A JFSP Fire Science Exchange Network
Bringing People Together & Sharing Knowledge in the Northern Rockies

Influence of fire on mycorrhizal colonization of planted and natural whitebark pine seedlings: ecology and management implications

Author(s): Paul E. Trusty, Cathy L. Cripps
Year Published: 2011

Whitebark pine (Pinus albicaulis) is a threatened keystone species in subalpine zones of Western North America that plays a role in watershed dynamics and maintenance of high elevation biodiversity (Schwandt, 2006). Whitebark pine has experienced significant mortality due to white pine blister rust, mountain pine beetle outbreaks and successional replacement possibly due to fire suppression (Schwandt 2006; Smith and others 2008). Current management strategies include letting lightning fires burn or applying prescribed fire to provide habitat for natural seedling establishment or the planting of rust resistant seedlings (Keane and Parsons 2010a, 2010b). However survival rates after fire are variable and can be low (Izlar 2007; Keane and Parsons 2010a; Perkins 2004; Tomback and others 2001). All pines in nature require ectomycorrhizal (ECM) fungi for establishment, growth, health and sustainability (Read, 1998). ECM fungi enhance nutrient uptake and offer protection against drought, pathogens, soil grazers and heavy metals (Smith and Read 1997). Fire can affect ECM communities in soil but impacts are unpredictable and depend on the intensity of the fire, forest type and other factors (Cairney and Bastias 2007). Intense fire has the potential to detrimentally impact ECM communities because of the deep penetration of lethal soil temperatures, the complete loss of the original tree host, and changes in abiotic conditions, including an increase soil surface temperature (Neary and others 1999; Wiensczyk and others 2002). When tree hosts are lost or removed, studies show that ECM fungal viability in the soil declines rapidly after two or three years (Haggerman and others, 1999) and recovery of ECM communities from burning and cutting can take decades (Visser 1995). It is unknown how long ECM fungi, and particularly those specific to whitebark pine, can remain in the soil of ghost forests without presence of a living host. Fire is historically linked to whitebark pine ecology (Keane and Arno 1993). Fire has the potential to reduce shade-tolerant understory species such as fir; remove canopy for shade-intolerant whitebark pine seedlings; provide openings for nutcrackers to plant seed; reduce rust and beetle infested older trees, and facilitate plantings of rust resistant seedlings (Keane and Parsons 2010a). However, little is known of how fire affects the beneficial fungi on roots of this tree species. This study evaluated the impact of fire on the mycorrhizal communities on planted and naturally occurring whitebark pine seedlings from an ecological perspective and to address management concerns.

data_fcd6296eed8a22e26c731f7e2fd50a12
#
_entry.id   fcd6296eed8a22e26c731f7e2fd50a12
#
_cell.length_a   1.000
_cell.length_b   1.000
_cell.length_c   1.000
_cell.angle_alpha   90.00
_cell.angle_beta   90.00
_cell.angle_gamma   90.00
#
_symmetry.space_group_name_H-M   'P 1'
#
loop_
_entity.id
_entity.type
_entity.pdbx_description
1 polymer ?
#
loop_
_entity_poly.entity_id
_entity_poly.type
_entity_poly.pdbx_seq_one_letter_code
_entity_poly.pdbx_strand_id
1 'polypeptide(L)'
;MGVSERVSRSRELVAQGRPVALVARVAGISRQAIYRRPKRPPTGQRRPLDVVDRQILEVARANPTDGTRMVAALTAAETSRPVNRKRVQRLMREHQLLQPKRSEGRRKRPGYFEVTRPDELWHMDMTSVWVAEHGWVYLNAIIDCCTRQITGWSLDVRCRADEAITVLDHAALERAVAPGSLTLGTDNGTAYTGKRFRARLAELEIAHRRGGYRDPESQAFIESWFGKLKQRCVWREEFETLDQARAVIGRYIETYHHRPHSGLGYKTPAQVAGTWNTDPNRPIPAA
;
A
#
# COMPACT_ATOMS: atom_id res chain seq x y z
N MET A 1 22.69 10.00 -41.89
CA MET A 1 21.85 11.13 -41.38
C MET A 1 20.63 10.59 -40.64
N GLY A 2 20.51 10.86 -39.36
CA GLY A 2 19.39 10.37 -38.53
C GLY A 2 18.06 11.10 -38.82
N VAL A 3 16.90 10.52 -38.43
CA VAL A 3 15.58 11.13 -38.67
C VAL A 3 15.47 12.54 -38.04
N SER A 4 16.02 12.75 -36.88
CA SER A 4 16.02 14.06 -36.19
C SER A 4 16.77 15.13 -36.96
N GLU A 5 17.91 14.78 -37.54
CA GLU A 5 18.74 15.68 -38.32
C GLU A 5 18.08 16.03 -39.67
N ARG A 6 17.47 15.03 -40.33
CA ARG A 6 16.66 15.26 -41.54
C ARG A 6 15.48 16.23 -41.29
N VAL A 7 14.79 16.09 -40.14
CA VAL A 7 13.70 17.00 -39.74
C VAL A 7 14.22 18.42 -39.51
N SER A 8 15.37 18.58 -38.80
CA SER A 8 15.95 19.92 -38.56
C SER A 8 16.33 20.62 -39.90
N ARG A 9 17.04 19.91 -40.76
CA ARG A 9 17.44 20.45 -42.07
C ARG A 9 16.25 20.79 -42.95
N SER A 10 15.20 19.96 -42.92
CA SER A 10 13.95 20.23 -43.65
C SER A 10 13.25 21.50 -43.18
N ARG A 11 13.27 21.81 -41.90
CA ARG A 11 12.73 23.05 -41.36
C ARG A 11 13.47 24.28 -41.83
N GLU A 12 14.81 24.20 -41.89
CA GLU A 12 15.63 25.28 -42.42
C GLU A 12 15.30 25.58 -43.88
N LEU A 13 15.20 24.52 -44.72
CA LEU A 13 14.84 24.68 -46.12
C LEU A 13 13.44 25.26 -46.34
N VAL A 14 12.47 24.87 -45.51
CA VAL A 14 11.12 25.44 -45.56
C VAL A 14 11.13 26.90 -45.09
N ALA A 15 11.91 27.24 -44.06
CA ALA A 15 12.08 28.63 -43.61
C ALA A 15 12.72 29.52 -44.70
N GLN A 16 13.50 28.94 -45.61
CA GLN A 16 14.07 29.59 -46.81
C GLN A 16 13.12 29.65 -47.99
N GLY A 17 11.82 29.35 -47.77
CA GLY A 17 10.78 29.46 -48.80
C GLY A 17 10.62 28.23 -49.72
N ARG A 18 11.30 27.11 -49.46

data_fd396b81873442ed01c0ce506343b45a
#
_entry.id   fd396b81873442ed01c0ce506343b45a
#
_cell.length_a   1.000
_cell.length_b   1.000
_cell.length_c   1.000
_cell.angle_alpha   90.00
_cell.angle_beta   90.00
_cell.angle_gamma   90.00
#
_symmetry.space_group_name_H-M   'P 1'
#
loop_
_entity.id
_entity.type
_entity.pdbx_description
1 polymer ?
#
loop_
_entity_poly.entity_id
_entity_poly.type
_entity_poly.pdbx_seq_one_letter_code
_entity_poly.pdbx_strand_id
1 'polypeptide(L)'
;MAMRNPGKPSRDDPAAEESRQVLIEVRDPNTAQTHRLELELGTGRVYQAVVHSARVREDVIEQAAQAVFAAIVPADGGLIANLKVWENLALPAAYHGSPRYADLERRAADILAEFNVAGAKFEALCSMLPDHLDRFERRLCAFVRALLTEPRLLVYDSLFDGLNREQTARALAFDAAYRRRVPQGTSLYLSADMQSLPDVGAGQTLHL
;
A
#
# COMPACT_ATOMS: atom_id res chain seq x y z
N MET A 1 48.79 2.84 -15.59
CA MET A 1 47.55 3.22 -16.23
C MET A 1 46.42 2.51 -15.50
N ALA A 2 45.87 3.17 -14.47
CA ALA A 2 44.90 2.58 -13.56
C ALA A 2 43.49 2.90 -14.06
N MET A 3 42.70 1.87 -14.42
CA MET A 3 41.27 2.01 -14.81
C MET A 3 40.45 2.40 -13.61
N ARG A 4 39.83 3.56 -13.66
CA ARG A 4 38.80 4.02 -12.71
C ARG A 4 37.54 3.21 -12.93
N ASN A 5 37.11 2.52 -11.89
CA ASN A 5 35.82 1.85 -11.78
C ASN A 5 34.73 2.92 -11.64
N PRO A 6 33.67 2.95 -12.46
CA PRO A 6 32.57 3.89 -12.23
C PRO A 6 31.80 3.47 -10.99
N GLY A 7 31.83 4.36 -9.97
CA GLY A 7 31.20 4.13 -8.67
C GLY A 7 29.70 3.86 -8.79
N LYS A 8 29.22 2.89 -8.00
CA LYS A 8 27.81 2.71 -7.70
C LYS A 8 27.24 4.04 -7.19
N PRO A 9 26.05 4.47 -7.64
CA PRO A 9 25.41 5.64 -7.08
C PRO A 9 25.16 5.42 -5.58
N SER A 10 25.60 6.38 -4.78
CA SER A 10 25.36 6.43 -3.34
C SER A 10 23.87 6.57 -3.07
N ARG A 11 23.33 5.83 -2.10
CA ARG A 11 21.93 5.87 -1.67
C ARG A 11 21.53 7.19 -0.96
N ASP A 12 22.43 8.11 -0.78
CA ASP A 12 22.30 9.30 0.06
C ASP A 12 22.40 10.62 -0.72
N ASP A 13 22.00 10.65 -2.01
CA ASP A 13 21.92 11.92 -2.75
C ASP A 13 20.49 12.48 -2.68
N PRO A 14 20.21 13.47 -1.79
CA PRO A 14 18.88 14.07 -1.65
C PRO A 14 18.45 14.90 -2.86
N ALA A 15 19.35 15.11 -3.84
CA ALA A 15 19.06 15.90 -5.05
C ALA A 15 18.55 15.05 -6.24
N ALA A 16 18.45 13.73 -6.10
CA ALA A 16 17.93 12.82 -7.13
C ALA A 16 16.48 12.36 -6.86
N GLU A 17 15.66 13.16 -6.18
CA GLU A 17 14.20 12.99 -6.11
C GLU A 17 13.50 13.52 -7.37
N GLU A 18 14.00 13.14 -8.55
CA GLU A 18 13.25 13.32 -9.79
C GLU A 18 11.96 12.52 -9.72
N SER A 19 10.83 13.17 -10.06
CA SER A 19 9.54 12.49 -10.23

Citation: Trusty, Paul E.; Cripps, Cathy L. 2011. Influence of fire on mycorrhizal colonization of planted and natural whitebark pine seedlings: ecology and management implications. In: Keane, Robert E.; Tomback, Diana F.; Murray, Michael P.; and Smith, Cyndi M., eds. 2011. The future of high-elevation, five-needle white pines in western North America: Proceedings of the High Five Symposium; 2010 June 28-30; Missoula, MT. Proceedings RMRS-P-63. Fort Collins, CO: USDA Forest Service, Rocky Mountain Research Station. p. 198-202.
Topic(s): Fire Effects, Ecological - First Order, Ecological - Second Order, Soils, Vegetation, Fire Regime, Fire Intensity / Burn Severity
Ecosystem(s): Alpine forest/krummholz, Subalpine wet spruce-fir forest, Subalpine dry spruce-fir forest
Document Type: Conference Proceedings
NRFSN number: 11898
FRAMES RCS number: 13783
Record updated: Oct 3, 2019